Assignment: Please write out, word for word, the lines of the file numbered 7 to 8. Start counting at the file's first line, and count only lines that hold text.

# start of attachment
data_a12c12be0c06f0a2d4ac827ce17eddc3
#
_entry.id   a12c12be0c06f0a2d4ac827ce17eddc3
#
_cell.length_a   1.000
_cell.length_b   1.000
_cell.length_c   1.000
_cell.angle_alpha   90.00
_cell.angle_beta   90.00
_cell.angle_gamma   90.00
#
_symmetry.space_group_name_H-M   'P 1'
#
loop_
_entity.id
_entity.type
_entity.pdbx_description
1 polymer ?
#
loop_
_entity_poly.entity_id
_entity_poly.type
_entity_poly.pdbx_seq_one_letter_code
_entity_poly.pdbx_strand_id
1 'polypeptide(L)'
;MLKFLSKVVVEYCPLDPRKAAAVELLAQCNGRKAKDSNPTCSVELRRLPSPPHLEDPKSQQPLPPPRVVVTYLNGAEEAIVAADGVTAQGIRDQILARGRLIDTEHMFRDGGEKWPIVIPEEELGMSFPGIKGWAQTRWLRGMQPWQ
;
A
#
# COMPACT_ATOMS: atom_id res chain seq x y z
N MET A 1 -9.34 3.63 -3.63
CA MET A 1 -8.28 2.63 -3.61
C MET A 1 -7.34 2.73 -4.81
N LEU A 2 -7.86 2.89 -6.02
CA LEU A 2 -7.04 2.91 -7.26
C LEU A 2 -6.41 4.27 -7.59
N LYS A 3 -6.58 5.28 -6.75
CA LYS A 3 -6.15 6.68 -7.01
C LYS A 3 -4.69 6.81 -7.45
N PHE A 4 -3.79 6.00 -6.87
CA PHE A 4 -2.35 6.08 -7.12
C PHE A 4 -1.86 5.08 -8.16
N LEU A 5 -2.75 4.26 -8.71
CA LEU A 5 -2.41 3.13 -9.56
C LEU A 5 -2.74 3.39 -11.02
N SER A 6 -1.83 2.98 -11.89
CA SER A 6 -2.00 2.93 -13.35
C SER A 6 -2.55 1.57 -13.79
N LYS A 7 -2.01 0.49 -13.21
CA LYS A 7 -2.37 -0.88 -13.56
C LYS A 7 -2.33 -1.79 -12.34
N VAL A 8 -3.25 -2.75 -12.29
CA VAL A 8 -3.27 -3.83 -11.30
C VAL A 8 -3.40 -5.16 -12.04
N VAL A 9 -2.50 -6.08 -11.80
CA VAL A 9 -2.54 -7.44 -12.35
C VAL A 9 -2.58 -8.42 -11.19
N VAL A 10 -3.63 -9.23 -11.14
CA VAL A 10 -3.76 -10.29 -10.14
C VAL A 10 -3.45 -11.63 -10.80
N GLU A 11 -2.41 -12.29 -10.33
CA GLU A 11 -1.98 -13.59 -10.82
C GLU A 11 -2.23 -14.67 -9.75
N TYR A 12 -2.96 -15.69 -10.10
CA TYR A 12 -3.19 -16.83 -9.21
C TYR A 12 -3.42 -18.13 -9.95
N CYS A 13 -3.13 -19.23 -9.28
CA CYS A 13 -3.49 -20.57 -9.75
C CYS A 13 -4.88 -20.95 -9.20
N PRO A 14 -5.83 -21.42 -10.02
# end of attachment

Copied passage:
_cell.length_c   1.000
_cell.angle_alpha   90.00